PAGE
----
Ilse, a large woman with red hair, was given free rein in the camp, whipping prisoners with her riding crop as she rode by on her horse, forcing prisoners to have sex with her, and, most horrifying, collecting lampshades, book covers, and gloves made from the skin of tattooed camp prisoners. A German inmate gave the following testimony during the Nuremberg war trials: "All prisoners with tattooing on them were to report to the dispensary . . . After the prisoners had been examined, the ones with the best and most artistic specimens were killed by injections. The corpses were then turned over to the pathological department, where the desired pieces of tattooed skin were detached from the bodies and treated further."

Karl Koch was arrested, ironically enough, by his SS superiors for "having gone too far." It seems he had a penchant for stealing even the belongings of wealthy, well-placed Germans. He was tried and hanged in 1944. Ilse Koch was tried for crimes against humanity at Nuremberg and sentenced to life in prison, but the American military governor of the occupied zone subsequently reduced her sentence to four years. His reason, "lack of evidence," caused a Senate investigation back home. She was released but arrested again, tried by a West German court, and sentenced to life. She committed suicide in 1967 by hanging herself with a bedsheet. (History.com)

1953 Cold War: Dulles calls for "liberation of captive peoples":

Testifying before the Senate Foreign Relations Committee prior to taking office as the new secretary of state, John Foster Dulles argues that U.S. foreign policy must strive for the "liberation of captive peoples" living under communist rule.

Though Dulles called for a more vigorous anticommunist policy, he remained vague about exactly how the "liberation" would take place. When asked during the hearing whether he supported the policy of containment, which sought to restrain the further expansion of communist power, Dulles responded by declaring, "We shall never have a secure peace or a happy world so long as Soviet communism dominates one-third of all of the peoples."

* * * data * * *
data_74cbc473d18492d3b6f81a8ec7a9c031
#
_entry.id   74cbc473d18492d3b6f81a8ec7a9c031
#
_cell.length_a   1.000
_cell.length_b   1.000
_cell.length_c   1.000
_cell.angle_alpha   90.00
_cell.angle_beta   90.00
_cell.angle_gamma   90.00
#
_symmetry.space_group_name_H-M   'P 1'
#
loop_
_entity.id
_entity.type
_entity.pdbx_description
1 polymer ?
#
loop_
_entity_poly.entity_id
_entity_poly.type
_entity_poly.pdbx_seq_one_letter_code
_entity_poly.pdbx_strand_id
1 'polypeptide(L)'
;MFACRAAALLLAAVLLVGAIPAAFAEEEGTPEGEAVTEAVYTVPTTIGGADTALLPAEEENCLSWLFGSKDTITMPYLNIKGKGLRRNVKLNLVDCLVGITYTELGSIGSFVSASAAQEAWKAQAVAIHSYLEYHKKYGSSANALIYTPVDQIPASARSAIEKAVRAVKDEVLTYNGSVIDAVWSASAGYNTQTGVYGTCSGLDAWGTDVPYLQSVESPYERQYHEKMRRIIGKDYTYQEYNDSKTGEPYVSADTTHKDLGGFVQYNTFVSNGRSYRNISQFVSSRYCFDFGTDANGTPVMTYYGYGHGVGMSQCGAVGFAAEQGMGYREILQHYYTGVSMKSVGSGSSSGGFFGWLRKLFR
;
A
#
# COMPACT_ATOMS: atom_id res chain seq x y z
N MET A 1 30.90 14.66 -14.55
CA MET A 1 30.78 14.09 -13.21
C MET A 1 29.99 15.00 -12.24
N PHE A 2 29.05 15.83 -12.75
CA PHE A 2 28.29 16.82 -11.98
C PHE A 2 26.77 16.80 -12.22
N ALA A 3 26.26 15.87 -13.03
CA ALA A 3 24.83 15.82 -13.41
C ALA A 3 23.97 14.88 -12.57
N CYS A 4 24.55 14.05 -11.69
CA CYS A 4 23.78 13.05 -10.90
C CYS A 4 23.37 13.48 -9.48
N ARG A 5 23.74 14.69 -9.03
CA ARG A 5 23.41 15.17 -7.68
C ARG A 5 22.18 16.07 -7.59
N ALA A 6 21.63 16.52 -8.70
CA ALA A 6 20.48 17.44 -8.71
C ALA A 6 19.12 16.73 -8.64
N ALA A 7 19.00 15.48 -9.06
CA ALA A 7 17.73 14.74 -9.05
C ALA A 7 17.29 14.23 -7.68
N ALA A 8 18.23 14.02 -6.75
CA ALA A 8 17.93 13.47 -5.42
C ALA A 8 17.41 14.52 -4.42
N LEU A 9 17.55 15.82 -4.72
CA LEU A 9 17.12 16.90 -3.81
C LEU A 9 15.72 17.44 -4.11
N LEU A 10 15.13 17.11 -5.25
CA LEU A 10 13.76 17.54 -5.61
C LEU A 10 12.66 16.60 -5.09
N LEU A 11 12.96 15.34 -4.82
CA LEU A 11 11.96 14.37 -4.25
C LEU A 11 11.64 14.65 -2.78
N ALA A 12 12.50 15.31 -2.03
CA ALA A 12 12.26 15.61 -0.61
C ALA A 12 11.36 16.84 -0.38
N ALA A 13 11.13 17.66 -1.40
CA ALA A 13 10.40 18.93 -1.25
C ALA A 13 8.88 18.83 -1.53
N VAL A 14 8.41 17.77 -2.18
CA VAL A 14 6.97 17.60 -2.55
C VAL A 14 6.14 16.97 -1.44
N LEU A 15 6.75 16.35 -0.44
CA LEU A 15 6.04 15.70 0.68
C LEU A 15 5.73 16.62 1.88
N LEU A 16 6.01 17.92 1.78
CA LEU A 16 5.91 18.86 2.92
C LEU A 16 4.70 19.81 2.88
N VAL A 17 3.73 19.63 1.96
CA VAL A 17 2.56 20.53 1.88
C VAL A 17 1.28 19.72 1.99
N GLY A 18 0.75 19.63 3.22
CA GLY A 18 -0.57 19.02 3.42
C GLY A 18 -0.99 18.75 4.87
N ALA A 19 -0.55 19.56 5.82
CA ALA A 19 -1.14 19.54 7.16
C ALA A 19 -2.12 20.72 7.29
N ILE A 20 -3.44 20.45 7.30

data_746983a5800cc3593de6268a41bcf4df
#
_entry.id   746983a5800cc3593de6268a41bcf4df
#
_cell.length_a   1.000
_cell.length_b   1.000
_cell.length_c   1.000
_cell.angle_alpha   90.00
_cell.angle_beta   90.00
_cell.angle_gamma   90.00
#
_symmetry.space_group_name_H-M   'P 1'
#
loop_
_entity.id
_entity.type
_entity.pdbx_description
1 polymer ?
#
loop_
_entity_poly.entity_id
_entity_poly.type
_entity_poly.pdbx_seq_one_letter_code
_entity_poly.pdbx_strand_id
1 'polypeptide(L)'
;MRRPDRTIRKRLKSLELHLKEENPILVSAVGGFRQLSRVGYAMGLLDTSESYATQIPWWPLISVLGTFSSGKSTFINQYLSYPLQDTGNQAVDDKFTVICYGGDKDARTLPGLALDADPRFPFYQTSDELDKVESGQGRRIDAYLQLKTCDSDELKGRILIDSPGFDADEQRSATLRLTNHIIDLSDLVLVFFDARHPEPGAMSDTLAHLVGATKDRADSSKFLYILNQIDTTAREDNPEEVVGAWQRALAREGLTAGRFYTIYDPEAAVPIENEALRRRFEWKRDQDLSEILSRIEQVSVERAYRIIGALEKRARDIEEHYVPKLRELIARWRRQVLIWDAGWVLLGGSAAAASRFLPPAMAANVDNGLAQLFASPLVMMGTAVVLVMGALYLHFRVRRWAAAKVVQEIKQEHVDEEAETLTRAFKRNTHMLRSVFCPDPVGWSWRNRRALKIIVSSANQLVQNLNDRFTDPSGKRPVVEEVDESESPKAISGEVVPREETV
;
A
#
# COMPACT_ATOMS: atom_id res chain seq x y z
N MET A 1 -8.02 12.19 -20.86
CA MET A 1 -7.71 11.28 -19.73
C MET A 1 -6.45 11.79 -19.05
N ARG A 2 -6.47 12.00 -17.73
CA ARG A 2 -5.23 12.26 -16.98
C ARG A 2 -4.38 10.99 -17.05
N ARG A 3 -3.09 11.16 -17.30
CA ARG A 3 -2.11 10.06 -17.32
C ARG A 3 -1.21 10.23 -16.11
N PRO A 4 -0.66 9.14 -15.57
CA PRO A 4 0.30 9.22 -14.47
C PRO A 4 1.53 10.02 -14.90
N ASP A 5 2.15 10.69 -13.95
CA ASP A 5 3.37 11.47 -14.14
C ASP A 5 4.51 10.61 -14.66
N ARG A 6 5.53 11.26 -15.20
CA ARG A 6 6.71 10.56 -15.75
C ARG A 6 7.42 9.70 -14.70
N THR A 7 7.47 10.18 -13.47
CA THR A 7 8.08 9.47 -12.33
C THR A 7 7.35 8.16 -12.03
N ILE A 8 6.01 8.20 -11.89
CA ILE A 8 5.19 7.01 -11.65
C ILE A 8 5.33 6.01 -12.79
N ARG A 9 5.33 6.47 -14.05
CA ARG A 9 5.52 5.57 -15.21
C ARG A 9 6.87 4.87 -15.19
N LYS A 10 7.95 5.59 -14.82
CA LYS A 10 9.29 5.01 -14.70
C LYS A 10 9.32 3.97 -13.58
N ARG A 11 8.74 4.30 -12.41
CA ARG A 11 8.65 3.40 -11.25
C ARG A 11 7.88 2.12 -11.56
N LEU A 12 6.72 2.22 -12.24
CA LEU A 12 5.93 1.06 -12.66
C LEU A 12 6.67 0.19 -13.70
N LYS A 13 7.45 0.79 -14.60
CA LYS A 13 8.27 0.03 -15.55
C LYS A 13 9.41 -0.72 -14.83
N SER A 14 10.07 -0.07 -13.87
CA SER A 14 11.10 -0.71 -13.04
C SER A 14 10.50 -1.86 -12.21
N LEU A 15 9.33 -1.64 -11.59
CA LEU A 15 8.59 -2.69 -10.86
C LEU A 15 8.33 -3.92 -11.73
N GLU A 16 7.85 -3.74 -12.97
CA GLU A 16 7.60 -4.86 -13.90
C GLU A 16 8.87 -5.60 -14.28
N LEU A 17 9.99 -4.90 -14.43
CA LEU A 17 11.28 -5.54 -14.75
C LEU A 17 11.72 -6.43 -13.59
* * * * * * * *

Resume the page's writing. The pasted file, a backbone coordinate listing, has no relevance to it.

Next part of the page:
Despite the vague specifics of the original declaration, Dulles's call for action was soon put into practice. The Eisenhower administration conceived a wide-ranging program of political and psychological warfare, and overseas propaganda—produced and disseminated by the new United States Information Agency—became an important Cold War weapon. In Iran, Guatemala, and later, Cuba, the United States resorted to covert operations directed by the Central Intelligence Agency to destabilize foreign governments perceived to be a communist threat.

In 1956, however, Dulles's oft-repeated calls for the liberation of captive peoples backfired badly when Hungarian citizens rose up in revolt against the Soviet presence in their country. As the Russians crushed the uprising, the United States did nothing while Hungarian rebels pleaded helplessly for assistance. (History.com)

1955 Peace: The USSR officially ends the state of war with the German Federal Republic.

1962 Vietnam War: Kennedy says U.S. troops are not fighting:

Asked at a news conference if U.S. troops are fighting in Vietnam, President Kennedy answers "No." He was technically correct, but U.S. soldiers were serving as combat advisers with the South Vietnamese army, and U.S. pilots were flying missions with the South Vietnamese Air Force. While acting in this advisory capacity, some soldiers invariably got wounded, and press correspondents based in Saigon were beginning to see casualties from the "support" missions and ask questions. (History.com)

1973 Nixon suspends military action in North Vietnam: President Richard M. Nixon suspends military action in North Vietnam on this day in 1973, giving peace talks between his secretary of state, Henry Kissinger, and North Vietnamese leader Le Duc Tho a chance to succeed. [For further information, click here]

1992 Balkans: The Yugoslav federation effectively collapses as the European Community recognized the republics of Croatia and Slovenia.

Edited by Levi Bookin (Copy editor)